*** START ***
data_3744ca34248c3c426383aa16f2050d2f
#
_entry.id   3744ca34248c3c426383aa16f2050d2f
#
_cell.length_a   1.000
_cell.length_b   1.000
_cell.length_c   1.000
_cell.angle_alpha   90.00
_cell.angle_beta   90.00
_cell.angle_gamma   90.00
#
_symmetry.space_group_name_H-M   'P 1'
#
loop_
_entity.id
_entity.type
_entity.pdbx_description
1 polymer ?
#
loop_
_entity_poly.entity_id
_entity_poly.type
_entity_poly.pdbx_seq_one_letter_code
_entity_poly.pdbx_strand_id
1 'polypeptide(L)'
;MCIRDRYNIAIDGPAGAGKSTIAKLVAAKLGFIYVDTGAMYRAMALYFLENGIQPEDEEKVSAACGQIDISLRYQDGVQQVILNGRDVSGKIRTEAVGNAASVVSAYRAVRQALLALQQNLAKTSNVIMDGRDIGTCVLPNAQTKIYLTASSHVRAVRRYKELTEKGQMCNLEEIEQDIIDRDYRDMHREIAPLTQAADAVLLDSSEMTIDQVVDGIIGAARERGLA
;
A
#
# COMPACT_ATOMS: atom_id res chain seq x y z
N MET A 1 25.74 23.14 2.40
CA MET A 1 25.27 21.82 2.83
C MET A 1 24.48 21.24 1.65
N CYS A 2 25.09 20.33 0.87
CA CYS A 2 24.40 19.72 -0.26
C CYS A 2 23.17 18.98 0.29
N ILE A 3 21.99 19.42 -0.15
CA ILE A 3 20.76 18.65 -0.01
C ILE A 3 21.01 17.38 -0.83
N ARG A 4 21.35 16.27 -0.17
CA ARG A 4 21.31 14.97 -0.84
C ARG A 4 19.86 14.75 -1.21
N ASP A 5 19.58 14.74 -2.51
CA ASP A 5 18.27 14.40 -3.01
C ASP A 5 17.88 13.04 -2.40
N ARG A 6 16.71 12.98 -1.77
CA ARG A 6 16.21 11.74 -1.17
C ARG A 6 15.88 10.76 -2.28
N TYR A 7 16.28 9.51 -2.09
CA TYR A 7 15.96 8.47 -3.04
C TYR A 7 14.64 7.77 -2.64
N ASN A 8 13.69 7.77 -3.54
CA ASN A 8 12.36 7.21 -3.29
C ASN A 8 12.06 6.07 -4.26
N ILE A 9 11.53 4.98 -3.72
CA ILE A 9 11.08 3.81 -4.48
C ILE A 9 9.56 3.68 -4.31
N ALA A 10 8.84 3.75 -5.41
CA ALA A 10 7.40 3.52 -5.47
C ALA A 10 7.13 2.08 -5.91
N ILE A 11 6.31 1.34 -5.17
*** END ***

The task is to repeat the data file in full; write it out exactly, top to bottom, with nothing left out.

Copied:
data_3744ca34248c3c426383aa16f2050d2f
#
_entry.id   3744ca34248c3c426383aa16f2050d2f
#
_cell.length_a   1.000
_cell.length_b   1.000
_cell.length_c   1.000
_cell.angle_alpha   90.00
_cell.angle_beta   90.00
_cell.angle_gamma   90.00
#
_symmetry.space_group_name_H-M   'P 1'
#
loop_
_entity.id
_entity.type
_entity.pdbx_description
1 polymer ?
#
loop_
_entity_poly.entity_id
_entity_poly.type
_entity_poly.pdbx_seq_one_letter_code
_entity_poly.pdbx_strand_id
1 'polypeptide(L)'
;MCIRDRYNIAIDGPAGAGKSTIAKLVAAKLGFIYVDTGAMYRAMALYFLENGIQPEDEEKVSAACGQIDISLRYQDGVQQVILNGRDVSGKIRTEAVGNAASVVSAYRAVRQALLALQQNLAKTSNVIMDGRDIGTCVLPNAQTKIYLTASSHVRAVRRYKELTEKGQMCNLEEIEQDIIDRDYRDMHREIAPLTQAADAVLLDSSEMTIDQVVDGIIGAARERGLA
;
A
#
# COMPACT_ATOMS: atom_id res chain seq x y z
N MET A 1 25.74 23.14 2.40
CA MET A 1 25.27 21.82 2.83
C MET A 1 24.48 21.24 1.65
N CYS A 2 25.09 20.33 0.87
CA CYS A 2 24.40 19.72 -0.26
C CYS A 2 23.17 18.98 0.29
N ILE A 3 21.99 19.42 -0.15
CA ILE A 3 20.76 18.65 -0.01
C ILE A 3 21.01 17.38 -0.83
N ARG A 4 21.35 16.27 -0.17
CA ARG A 4 21.31 14.97 -0.84
C ARG A 4 19.86 14.75 -1.21
N ASP A 5 19.58 14.74 -2.51
CA ASP A 5 18.27 14.40 -3.01
C ASP A 5 17.88 13.04 -2.40
N ARG A 6 16.71 12.98 -1.77
CA ARG A 6 16.21 11.74 -1.17
C ARG A 6 15.88 10.76 -2.28
N TYR A 7 16.28 9.51 -2.09
CA TYR A 7 15.96 8.47 -3.04
C TYR A 7 14.64 7.77 -2.64
N ASN A 8 13.69 7.77 -3.54
CA ASN A 8 12.36 7.21 -3.29
C ASN A 8 12.06 6.07 -4.26
N ILE A 9 11.53 4.98 -3.72
CA ILE A 9 11.08 3.81 -4.48
C ILE A 9 9.56 3.68 -4.31
N ALA A 10 8.84 3.75 -5.41
CA ALA A 10 7.40 3.52 -5.47
C ALA A 10 7.13 2.08 -5.91
N ILE A 11 6.31 1.34 -5.17